The Punjab government has decided to set up an industrial park preferably for the pharmaceutical sector on a piece of land of the now defunct Guru Nanak Dev Thermal Power Plant in Bathinda. He also justified closure of the plant stating that it was a white elephant which had outlived its 25 years, and an unviable project.
“The government has decided to set up an industrial park over 1,320 acres (out of 1,764 acres of the power plant) in Bathinda,” Manpreet said.
He said it will have the potential to generate 50,000 jobs and turn Bathinda into an industrial hub. “The Government of India is setting up three pharmaceutical parks in the country and the Punjab government will try that one such park is set up in Bathinda,” he added.
The Finance Minister said that if a pharmaceutical park comes up in Bathinda, it will be a win-win situation for the area. “I was told if the state government gives land for this park, then the Government of India will invest Rs 700 crore for it,” he said, adding the Housing Department will be allowed to raise Rs 100 crore for providing infrastructure like a common effluent treatment plant and roads in the park.
He was talking to reporters a day after the Cabinet approved sale of land of thermal plant. Manpreet said that the coal-fired thermal plant was producing power at a very high cost compared to the market and was also causing pollution at Bathinda in the form of tons of fly ash, clouds of which were always engulfing the city.
He said the power being generated by the thermal plant was costing the state Rs 7.70 per unit while in the market they were able to purchase it between Rs 2.30 and 3.20 per unit.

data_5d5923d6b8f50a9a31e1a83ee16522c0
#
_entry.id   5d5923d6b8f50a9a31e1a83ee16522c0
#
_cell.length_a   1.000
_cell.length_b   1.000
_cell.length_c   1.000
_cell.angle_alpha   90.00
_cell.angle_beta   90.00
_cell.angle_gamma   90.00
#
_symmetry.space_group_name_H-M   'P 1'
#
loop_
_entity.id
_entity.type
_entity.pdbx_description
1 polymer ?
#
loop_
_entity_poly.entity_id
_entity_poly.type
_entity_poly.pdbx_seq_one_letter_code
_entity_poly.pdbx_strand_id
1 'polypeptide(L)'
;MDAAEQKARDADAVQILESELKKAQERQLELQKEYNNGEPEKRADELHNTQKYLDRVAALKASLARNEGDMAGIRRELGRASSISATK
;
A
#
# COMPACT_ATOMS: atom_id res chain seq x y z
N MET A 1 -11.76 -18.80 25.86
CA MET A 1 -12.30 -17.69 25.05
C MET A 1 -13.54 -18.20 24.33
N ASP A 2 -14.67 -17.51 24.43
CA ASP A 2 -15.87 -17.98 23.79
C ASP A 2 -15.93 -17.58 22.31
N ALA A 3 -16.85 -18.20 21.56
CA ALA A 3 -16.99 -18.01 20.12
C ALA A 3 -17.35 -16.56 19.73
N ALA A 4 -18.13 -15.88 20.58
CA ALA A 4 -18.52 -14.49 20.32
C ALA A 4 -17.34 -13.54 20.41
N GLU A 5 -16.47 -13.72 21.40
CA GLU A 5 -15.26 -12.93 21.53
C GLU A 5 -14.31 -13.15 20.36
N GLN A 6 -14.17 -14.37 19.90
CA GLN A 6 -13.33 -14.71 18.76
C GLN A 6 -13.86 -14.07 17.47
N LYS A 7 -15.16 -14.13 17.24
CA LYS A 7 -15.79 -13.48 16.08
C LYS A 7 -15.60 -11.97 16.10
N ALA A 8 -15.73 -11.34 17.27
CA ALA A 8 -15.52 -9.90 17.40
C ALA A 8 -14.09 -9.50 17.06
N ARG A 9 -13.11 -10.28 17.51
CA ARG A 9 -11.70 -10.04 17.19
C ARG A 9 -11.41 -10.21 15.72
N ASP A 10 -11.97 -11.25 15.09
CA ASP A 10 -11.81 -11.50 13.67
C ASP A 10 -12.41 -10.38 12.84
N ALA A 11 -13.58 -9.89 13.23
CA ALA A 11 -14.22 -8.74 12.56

He said the SAD and AAP may be upset at shutting down of the power plant but there was a “silent sentiment” at Bathinda that wanted the fly ash-generating unit to shut down.
He said the employees, including 1,057 regular ones, 135 outsourced and 665 contractual, were absorbed by the state and nobody was retrenched. On the other hand, the administration and establishment of power plant cost Rs 110 crore.
He added that the ministry of environment, Government of India, had issued notices to all such thermal plants asking them to install machines to check FGD, SPM and mercury content, failing which the government would have to pay a fine of Rs 250 crore every year. “This was becoming a huge price to be paid for the thermal plant.”
No super critical thermal plants
Two years after announcing that super critical thermal plants would be set up in Ropar and Mansa after shutting down Bathinda plant, Finance Minister Manpreet Badal said no new plants will be set up in the state as these were not viable.
He said during this season they were getting power at as low as Rs 2.30 per unit. He said that national grid was strengthened and power was cheaper when produced by plants at the pit heads.
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